The Bankruptcy Process for Those with Physical Disabilities

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This may seem like a random topic to write on but lately it has come up a few times. As I have mentioned in many other articles, after you file for bankruptcy you are required to attend a Meeting of Creditors with your attorney and bankruptcy trustee. While this meeting is generally short and nothing to be overly concerned about your attendance is mandatory.

For people who have physical limitations, illness, or are otherwise home bound this can cause a lot of worry. For instance I have had clients who have a spouse that resides in an assisted living center or some other disability/illness that makes travel outside the home next to impossible.

In such cases I can file a motion to waive your appearance at the Meeting of Creditors. Arizona bankruptcy trustees have generally been pretty good about not objecting to this when there is a legitimate reason for the person not to appear.

That being said, if you physically can make it to the Meeting of Creditors you must be there. I can literally count on one hand the times when it has been necessary for me to file these motions, but it can be comforting to know that if you need it an accommodation can be made.

Higher Exemption in Cars for Disabled

Also, if you are needing to file for bankruptcy and you live in Arizona there are higher exemption limits for your car if you have a disabled placard for parking. The regular exemption limit in Arizona is $5,000 of equity in one car. If you have a disability placard for your car the exemption is doubled to $10,000. This means that you can own a car with a higher value and it will be completely protected in a chapter 7 bankruptcy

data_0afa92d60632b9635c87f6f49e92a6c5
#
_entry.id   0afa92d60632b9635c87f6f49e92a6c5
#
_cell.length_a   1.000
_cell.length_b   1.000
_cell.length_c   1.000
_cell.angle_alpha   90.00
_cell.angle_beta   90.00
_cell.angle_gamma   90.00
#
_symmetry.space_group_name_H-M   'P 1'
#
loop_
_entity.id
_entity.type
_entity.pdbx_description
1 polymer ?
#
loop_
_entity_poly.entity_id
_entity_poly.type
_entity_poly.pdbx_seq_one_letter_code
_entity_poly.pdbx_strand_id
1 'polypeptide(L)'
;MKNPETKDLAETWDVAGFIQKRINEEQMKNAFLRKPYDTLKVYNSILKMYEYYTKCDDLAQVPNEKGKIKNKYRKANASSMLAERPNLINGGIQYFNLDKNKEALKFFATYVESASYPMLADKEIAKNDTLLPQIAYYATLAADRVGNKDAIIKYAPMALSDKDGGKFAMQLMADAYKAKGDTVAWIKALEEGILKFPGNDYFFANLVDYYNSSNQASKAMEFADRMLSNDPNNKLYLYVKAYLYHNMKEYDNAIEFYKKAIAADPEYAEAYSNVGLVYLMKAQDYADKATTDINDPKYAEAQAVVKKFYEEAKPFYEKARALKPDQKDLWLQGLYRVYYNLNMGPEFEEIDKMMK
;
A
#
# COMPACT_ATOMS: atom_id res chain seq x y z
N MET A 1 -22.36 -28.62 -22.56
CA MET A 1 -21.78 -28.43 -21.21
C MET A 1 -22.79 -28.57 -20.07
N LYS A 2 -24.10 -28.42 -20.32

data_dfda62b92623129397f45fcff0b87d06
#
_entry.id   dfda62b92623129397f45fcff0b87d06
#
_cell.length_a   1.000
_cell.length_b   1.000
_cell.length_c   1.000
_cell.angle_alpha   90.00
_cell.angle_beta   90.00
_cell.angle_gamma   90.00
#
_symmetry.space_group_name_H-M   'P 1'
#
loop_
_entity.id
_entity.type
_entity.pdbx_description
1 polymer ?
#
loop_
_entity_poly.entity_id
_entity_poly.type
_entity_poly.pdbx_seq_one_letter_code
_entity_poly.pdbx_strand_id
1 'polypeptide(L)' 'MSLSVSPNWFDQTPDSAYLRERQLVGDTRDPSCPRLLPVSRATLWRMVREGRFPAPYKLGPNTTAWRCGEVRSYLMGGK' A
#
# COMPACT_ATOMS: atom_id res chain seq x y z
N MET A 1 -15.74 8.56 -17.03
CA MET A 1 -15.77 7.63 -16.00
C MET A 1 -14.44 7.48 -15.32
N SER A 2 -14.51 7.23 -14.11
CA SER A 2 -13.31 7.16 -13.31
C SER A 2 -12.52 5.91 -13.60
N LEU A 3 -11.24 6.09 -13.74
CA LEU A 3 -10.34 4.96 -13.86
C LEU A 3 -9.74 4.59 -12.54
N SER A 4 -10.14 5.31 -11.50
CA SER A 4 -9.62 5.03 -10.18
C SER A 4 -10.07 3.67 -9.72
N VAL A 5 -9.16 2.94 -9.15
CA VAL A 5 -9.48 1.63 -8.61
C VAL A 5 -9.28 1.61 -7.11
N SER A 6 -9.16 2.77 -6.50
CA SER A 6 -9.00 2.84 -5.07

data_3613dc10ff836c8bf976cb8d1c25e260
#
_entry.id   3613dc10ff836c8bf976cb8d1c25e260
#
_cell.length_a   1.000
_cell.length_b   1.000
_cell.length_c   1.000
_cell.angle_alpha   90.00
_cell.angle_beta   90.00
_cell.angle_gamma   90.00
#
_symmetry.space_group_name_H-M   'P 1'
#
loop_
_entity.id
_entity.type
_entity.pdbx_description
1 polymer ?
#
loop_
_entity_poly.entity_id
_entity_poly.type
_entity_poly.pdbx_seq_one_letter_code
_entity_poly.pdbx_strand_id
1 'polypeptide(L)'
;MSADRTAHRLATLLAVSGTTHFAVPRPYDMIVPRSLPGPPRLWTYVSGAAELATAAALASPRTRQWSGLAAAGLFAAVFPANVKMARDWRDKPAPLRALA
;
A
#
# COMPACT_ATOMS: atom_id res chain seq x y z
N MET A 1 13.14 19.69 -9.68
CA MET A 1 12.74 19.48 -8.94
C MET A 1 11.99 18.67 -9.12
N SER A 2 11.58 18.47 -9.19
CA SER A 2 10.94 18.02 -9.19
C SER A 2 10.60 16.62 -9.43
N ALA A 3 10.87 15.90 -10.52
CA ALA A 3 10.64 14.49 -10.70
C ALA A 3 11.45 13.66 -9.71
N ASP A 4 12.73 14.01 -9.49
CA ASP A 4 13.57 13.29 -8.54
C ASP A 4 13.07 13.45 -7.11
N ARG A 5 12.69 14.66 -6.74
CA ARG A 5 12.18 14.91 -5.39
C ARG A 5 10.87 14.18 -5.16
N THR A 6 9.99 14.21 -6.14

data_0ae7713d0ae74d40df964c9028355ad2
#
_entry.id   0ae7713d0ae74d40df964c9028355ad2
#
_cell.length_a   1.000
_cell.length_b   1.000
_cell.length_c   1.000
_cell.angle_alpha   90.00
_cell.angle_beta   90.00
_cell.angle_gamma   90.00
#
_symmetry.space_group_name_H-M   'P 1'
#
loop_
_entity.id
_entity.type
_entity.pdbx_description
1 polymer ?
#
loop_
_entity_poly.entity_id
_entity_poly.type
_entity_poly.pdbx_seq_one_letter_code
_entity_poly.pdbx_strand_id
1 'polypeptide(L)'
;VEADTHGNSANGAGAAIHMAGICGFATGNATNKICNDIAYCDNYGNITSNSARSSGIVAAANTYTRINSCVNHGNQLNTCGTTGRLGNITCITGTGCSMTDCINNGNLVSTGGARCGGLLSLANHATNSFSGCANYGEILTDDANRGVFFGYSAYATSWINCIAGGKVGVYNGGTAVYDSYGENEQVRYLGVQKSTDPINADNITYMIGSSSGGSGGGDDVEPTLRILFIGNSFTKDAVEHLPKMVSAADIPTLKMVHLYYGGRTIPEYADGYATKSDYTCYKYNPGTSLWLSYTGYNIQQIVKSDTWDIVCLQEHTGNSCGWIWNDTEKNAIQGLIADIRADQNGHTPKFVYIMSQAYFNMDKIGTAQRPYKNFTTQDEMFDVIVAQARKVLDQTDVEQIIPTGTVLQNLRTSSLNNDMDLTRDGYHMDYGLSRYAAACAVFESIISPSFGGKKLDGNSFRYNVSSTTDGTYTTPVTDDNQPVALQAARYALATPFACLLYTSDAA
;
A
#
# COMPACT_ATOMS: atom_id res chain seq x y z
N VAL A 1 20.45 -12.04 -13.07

Image Credit: WELS.net

Related posts:

1. Bankruptcy Process in Arizona Part 2: What to Expect After Your Case is Filed (7.3)

2. Bankruptcy Process in Arizona Part 1: What to Expect Before You File (6.8)

3. The Bankruptcy Process: What to Expect at the Meeting of Creditors (6.6)

4. Video – Chapter 7 Bankruptcy Process in Arizona (6.1)

5. Bankruptcy Process: How Long Does A Bankruptcy Case Last? (6)

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Published In: Bankruptcy Updates, Consumer Protection Updates

DISCLAIMER: Because of the generality of this update, the information provided herein may not be applicable in all situations and should not be acted upon without specific legal advice based on particular situations.

© John Skiba, Skiba Law Group, PLC | Attorney Advertising

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